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This chapter will explore how the places of learning might look in next generation learning spaces where learners traverse physical and virtual spaces using personalised…
This chapter will explore how the places of learning might look in next generation learning spaces where learners traverse physical and virtual spaces using personalised learning strategies. It will examine how learning spaces may represent ubiquitous spaces in which the learner undertakes some form of study or learning. Although there has been extensive examination of the design of spaces for knowledge generation (Keppell & Riddle, 2012, 2013; Souter, Riddle, Sellers, & Keppell, 2011) there has been little attention given to how learners customise and personalise their own physical and virtual learning spaces as they traverse their learning journey. Seven principles of learning space design will be adapted for use by the personalised learner. Personalised learning strategies encompass a range of knowledge, skills and attitudes that empower the learner to take charge of their learning within next generation learning spaces. Personalised learning consists of six broad concepts: digital citizenship, seamless learning, learner engagement, learning-oriented assessment, lifelong and life-wide learning and desire paths. Teachers will need to assist learners to design their own personalised learning spaces throughout formal education to encourage learners to be autonomous learners throughout their lifetime. In order to assist learners in developing personalised learning strategies we need to teach them about learning space literacies. We can’t assume learners have the knowledge, skills and attitudes to be able to identify and effectively utilise appropriate learning spaces that optimises engagement.
Technology provision and Next Generation Learning Spaces (NGLS) should respond to the active learning needs of twenty-first century learners and privilege multiple…
Technology provision and Next Generation Learning Spaces (NGLS) should respond to the active learning needs of twenty-first century learners and privilege multiple ‘pictures of learning’ and associated knowledge work. In this sense it is important for NGLS to be pedagogically agnostic – agile enough to cater for a range of pedagogical approaches within the one physical space. In this chapter, the democratising and potentially disruptive power of new digital technologies to facilitate the privileging of these multiple pictures of learning is explored, recognising the significant rise in student ownership and academic use of mobile technologies. With their escalating ubiquity and their facilitation of active knowledge work, research around considerations for the implementation of mobile digital technologies is canvassed, highlighting a range of issues to be considered. This is part of the ‘hidden work’ of technology implementation. Without this hidden work, the potential of NGLS in facilitating and privileging active learning and multiple pictures of learning is diminished and the potential for reinforcing already powerful and potentially exclusionary modes of knowledge work increases. Finally to assist in articulating the hidden work of digitally enabled NGLS, a model is proposed to help understand how ease of use and confidence impacts on student and academic knowledge work.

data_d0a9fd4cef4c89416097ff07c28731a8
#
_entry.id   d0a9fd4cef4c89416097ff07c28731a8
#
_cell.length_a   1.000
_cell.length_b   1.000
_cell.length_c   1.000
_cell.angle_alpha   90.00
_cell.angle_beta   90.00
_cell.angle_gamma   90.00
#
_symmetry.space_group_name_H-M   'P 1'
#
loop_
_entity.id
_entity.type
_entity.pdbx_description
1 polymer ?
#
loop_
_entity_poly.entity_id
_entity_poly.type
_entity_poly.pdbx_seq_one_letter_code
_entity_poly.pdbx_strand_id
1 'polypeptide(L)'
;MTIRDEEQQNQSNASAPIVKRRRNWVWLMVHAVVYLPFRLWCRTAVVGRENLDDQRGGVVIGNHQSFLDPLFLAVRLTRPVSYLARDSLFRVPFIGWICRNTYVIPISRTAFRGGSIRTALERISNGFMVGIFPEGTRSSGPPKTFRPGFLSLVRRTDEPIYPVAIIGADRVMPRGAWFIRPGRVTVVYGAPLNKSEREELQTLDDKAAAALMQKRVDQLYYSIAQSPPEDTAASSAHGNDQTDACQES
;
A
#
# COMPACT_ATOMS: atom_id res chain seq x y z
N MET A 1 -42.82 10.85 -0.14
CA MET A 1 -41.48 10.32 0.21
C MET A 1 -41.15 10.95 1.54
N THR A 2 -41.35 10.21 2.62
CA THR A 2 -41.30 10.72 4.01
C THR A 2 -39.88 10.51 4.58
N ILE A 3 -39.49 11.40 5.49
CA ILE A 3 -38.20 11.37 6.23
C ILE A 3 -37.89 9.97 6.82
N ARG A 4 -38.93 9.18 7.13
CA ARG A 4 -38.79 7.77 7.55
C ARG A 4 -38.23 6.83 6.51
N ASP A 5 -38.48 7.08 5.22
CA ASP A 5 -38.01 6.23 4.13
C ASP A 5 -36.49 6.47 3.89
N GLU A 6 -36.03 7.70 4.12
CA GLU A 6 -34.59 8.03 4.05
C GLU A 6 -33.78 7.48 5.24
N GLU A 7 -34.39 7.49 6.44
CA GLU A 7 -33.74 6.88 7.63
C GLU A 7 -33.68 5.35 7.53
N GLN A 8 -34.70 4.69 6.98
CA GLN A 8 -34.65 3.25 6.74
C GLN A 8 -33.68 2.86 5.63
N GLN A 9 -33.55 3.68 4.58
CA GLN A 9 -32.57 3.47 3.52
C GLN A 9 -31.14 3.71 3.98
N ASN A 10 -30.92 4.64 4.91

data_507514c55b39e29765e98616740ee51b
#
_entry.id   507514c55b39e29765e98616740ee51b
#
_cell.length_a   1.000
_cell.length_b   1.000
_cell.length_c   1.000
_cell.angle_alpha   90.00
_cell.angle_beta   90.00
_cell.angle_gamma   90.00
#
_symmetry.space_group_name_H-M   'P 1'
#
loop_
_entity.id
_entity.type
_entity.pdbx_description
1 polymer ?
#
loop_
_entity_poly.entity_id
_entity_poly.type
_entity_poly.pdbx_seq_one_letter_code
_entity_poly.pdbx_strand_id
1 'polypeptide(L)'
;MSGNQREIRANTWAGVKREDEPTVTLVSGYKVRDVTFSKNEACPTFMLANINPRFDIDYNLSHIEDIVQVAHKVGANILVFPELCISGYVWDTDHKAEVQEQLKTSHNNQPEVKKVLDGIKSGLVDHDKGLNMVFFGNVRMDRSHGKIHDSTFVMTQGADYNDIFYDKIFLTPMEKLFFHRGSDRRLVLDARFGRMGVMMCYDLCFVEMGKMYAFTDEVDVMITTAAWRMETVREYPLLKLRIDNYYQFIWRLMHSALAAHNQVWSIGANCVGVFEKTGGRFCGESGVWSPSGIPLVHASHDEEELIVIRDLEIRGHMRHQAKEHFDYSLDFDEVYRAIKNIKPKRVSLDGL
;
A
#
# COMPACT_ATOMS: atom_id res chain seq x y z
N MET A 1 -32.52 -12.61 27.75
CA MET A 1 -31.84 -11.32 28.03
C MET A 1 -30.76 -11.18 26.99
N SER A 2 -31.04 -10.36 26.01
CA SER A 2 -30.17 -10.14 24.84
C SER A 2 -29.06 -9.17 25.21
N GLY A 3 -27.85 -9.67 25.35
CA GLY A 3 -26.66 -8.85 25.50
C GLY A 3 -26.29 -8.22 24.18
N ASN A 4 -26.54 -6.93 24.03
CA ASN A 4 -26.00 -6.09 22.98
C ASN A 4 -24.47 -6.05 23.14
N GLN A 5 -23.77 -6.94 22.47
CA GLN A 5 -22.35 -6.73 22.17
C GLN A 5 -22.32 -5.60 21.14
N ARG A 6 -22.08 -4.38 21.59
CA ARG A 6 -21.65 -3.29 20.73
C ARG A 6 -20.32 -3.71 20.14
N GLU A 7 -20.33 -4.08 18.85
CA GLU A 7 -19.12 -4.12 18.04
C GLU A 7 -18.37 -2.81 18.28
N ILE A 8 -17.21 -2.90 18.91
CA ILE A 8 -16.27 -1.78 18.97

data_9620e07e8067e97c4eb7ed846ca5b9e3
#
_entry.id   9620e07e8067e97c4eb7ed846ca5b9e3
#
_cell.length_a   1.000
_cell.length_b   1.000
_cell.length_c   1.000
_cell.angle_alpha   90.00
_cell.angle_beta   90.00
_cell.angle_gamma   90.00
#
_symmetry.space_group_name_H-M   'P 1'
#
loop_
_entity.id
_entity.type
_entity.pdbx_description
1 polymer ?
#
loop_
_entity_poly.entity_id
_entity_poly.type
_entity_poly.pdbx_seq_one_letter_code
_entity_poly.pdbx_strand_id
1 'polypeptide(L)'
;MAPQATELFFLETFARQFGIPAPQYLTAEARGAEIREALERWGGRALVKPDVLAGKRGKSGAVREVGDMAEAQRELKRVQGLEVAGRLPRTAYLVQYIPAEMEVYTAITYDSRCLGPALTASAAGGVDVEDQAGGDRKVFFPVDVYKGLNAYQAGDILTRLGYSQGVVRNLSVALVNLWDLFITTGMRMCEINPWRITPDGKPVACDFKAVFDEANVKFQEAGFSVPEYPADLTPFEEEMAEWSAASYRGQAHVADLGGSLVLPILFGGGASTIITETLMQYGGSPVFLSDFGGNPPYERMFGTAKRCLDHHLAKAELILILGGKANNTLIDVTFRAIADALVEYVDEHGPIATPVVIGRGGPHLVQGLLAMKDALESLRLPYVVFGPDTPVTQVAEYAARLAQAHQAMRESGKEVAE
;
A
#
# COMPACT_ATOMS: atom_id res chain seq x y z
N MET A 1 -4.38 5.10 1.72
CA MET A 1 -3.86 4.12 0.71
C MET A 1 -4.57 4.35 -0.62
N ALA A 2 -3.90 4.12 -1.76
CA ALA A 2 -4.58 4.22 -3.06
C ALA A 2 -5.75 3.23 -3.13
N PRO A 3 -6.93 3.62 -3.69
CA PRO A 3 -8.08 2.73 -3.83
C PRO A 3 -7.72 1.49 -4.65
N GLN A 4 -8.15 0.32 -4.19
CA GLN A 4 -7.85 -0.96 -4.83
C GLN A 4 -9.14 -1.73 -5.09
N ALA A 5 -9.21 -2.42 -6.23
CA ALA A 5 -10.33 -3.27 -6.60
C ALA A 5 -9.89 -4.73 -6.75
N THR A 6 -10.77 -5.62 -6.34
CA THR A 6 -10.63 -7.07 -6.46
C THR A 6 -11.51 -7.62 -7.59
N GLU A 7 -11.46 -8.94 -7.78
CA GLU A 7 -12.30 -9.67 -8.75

This chapter focuses on learning space design for students’ technology-rich lifestyles, in particular the evolution and future of learning spaces in the United States…
This chapter focuses on learning space design for students’ technology-rich lifestyles, in particular the evolution and future of learning spaces in the United States. JISC design principles – bold, supportive, future proof, creative, and enterprising – frame discussion in the chapter’s first section, “Planning for the learning spaces of tomorrow.” The section begins with pioneering work in the field and follows with recent learning spaces (both classrooms and informal learning environments) that seek new and innovative ways for students to collaborate. Examples clearly point to students’ need for continual access to flexible, tech-rich spaces that support their work and study habits.
The chapter’s second section, “The future of learning spaces: On-demand apps and Bring Your Own Technology (BYOT),” is a case study focused on software virtualization’s influence on learning space design at Indiana University. The section brings in examples from the University of South Florida and the University of Iowa, asserting that physical and virtual learning spaces must be designed to come together seamlessly, echoing students’ on-the-go lifestyles and constant connectedness. Ultimately, the section makes a bold contention about the evolution of learning spaces: Any space can become a tech-rich learning environment, if students have access to virtualized software.